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Jul 30, 2009



I would predict a combination of:

- The National Review calls their lawyer

- This never catches on

I can think of left-wing political blogs that might make good targets, too.

I Am Not A Lawyer, so don't take this as legal advice...


This isn't the first time an application like this was proposed. The name's escaping me, but when I consulted for iVillage in the 90s, we were approached by a company whose business plan was all about adding a layer of persistent user mark-up and comment to every website.

It was not a hit with the content providers or with users who had to wait for an additional set of information to load every time they hit an enabled site. It's an annoyance more than an attraction.

Based on that experience, I don't think they'll go far. I could be wrong, I'll be the first to admit, but I don't see this model as a big draw.


This has been attempted before. Several times. Doesn't work because of the assumption that everyone who wants to talk about 3rd party content can do so without decaying to chaos.

There's a reason blogging rose to prominence. This kind of thing is that reason.


This is a pretty cool idea. I could see myself using it -- especially the browser plug-in on their site. I doubt I'd blerp every day, but being able to comment anywhere from a plug-in when it strikes my fancy is a good idea. I'd also be interested in seeing what other posted.


I think the idea of having a meta-page system is sound. I use Reddit a lot, and I often prefer to use their commenting system rather than comment on the page itself. Even if I didn't find the page through Reddit, I'll sometimes go to the trouble of searching for the URL on Reddit to find the discussions there.

So I can imagine using some tool which lets me do the same thing, but more easily.

I really do not care for the name "Blerp", though.


Give a newspaper to a bunch of kids and tell them they can write or draw whatever they like on it. Is the result going to be an insightful, ironic comment on the articles? Or will the pictures be full of people with Hitler moustaches, smoking cigars, wearing Harry Potter glasses and with arrows through their heads? Oh, and enormous penises with speech bubbles coming out of them.

If they have multiple layers that can be moderated and threaded, there's a faint chance they could get to the same level of usefulness as Usenet.



Richard, this idea reminds me a lot of your talk at IMGDC. This seems like one of those slippery slope things where people's right to control their own property (in this case Intellectual Property - their web site) is being nibbled away at.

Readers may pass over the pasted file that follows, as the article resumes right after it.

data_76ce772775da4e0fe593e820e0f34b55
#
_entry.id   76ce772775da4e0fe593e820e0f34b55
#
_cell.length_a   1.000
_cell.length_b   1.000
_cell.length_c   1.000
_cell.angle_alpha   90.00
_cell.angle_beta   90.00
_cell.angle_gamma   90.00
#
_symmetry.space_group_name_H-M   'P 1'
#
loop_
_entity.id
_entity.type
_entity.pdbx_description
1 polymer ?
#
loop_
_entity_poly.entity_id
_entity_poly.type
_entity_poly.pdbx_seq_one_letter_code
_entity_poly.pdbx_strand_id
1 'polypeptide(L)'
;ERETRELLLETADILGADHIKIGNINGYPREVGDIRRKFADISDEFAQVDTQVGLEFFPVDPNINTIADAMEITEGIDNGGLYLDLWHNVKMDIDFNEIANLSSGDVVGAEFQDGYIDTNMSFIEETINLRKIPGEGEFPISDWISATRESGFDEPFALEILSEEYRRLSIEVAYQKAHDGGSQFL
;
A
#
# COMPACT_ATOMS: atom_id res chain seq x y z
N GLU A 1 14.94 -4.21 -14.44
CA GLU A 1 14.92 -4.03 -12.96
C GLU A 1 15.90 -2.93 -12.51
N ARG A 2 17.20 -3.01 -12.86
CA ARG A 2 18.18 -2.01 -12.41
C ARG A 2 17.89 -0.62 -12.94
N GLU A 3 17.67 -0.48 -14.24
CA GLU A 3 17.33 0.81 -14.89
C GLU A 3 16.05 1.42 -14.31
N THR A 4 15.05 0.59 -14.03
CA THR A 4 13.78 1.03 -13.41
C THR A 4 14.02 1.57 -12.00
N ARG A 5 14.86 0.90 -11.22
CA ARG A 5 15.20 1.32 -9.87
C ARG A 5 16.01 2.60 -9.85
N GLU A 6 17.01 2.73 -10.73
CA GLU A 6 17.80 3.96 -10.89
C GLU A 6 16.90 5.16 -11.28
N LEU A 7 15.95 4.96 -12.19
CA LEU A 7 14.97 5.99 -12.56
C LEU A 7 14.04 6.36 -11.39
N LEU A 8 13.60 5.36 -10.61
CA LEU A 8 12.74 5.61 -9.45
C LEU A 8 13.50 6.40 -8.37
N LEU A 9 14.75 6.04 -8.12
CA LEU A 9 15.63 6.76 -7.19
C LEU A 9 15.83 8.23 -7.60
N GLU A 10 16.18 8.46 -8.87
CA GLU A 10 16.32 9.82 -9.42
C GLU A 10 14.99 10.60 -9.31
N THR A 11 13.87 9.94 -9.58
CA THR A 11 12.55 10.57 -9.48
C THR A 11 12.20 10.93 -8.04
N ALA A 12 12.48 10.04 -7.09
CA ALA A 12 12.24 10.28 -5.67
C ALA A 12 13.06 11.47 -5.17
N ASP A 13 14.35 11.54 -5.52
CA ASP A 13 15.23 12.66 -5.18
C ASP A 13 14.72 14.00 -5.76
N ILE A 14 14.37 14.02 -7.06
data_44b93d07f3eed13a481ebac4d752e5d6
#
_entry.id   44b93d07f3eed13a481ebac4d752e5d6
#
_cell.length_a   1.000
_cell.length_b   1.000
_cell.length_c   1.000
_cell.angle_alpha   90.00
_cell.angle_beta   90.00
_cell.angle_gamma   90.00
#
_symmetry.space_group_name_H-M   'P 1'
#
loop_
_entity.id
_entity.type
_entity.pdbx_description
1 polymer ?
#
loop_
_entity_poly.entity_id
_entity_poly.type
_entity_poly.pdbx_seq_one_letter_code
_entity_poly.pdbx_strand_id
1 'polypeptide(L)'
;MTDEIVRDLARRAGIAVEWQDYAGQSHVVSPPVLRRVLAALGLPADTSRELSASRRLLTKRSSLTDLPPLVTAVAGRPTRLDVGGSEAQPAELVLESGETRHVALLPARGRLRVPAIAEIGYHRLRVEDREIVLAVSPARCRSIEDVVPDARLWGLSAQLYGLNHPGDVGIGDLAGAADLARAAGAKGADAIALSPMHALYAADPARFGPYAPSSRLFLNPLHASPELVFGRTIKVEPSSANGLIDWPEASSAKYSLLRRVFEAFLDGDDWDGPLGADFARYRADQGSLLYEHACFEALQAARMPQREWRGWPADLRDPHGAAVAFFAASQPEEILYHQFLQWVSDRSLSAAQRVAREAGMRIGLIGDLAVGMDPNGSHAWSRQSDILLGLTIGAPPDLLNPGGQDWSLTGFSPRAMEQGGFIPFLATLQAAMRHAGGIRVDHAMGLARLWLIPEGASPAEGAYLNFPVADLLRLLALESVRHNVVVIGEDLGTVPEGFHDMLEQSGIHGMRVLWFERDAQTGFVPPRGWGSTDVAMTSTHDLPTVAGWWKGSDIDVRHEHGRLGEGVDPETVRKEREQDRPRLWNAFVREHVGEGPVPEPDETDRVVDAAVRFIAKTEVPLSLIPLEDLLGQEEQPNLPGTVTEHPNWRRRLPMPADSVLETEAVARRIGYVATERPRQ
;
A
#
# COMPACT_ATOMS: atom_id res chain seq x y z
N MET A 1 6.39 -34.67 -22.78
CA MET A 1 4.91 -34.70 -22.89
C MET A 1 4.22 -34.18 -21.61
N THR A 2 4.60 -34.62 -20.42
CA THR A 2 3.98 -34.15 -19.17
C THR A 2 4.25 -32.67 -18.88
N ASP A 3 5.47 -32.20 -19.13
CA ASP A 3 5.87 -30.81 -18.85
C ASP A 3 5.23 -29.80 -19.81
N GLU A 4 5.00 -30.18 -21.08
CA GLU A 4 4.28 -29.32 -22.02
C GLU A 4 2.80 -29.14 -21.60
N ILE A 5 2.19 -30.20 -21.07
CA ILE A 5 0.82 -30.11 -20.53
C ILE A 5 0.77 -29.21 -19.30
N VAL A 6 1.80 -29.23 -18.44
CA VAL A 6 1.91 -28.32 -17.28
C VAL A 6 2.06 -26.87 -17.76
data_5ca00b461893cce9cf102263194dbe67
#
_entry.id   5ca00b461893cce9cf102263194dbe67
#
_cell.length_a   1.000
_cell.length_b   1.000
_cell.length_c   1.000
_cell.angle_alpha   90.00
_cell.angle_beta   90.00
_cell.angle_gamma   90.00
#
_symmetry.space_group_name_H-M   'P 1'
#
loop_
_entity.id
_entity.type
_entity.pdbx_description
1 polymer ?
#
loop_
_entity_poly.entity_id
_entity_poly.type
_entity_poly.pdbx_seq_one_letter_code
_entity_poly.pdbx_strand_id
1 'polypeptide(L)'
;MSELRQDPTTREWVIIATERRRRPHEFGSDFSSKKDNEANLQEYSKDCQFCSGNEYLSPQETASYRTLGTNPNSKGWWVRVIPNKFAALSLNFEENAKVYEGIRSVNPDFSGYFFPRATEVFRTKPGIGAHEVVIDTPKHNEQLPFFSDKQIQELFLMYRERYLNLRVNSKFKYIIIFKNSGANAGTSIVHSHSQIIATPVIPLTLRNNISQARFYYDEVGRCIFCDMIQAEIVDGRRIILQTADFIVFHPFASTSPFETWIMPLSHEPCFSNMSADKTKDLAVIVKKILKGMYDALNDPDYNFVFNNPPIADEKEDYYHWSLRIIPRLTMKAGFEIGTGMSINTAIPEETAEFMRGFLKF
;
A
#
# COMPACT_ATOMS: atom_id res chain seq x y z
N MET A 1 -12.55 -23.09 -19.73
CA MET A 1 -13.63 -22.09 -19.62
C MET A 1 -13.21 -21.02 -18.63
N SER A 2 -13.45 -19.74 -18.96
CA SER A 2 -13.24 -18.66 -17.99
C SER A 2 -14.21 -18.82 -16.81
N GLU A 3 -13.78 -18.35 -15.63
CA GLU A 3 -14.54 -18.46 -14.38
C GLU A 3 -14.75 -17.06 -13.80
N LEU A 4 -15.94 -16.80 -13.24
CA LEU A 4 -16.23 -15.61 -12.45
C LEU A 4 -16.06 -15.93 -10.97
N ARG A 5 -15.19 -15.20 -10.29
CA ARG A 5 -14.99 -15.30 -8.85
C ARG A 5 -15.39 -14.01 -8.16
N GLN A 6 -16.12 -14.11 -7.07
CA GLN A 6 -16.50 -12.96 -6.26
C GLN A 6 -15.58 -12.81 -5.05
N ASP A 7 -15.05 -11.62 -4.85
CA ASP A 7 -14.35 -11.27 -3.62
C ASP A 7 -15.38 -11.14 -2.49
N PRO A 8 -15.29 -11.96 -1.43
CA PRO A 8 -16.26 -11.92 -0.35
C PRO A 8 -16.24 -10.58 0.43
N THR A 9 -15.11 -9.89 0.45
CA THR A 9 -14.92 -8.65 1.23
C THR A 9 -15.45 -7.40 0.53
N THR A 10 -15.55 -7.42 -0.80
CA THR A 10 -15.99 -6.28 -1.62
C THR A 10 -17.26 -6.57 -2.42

The example given where ads could be sold on layers, such that the layer could be making more ad revenue than the site itself was particularly disturbing.

-Michael Hartman


Michael>The example given where ads could be sold on layers, such that the layer could be making more ad revenue than the site itself was particularly disturbing.

Well, in that case the thing to do would be to wait until the layer was bringing in a ton of revenue then randomise the location of objects on the page. Then, the advertisers would have to cut you in on the action if they wanted the ads to point to the right things.

There are other add-ons that overlay web sites, too, for example some games. I wonder if the games would interact with the Blerp layers or vice versa?



This is an old idea that they're dressing up in the fad terms of the moment (social networking). Does anyone remember the software from the late 90s to sticky comment on websites, and then everyone who you had added as a friend to that software would see your comments and those of others? Just one example of a few I've seen come and go over the years.

From a social networking standpoint, this isn't going to work. Between corporations' outcries of slander and people's inherent laziness to seek out content that isn't shoved into their face, I just don't see it happening.


This isn't the first time something like this has been proposed, and on the Internet it's very difficult to point at a single service and say 'this is the one that's going to become huge'. That said, I suspect that some people will continue to use services like this in the future, but probably not 'many' in a proportional sense. Most of the time when a person looks at a web page, their concern is to read the material on that web page, not to engage perfect strangers in online discussions that would probably quickly devolve into either political/religious flame wars or juvenile sexual/bathroom 'humor'. And even when that's not the case, there are already services like Digg, StumbleUpon and Reddit to use without the danger of having to close off the kind of nonsense people would be bound to draw onto some of those web pages.

That said, I could be entirely wrong. Maybe there are enough people out there interested in what the service makes possible for it to work out. Goodness knows stranger things have happened.


So every mmog site is going to have gold saler blerp. Im fairly sure you can take that prediction to the bank.

Will there be a way for sites to opt out of blerp are have the ability to aprove allowed blerps?

It just seems like blerp is just going to end up being a parasite feeding off the work of other at best.

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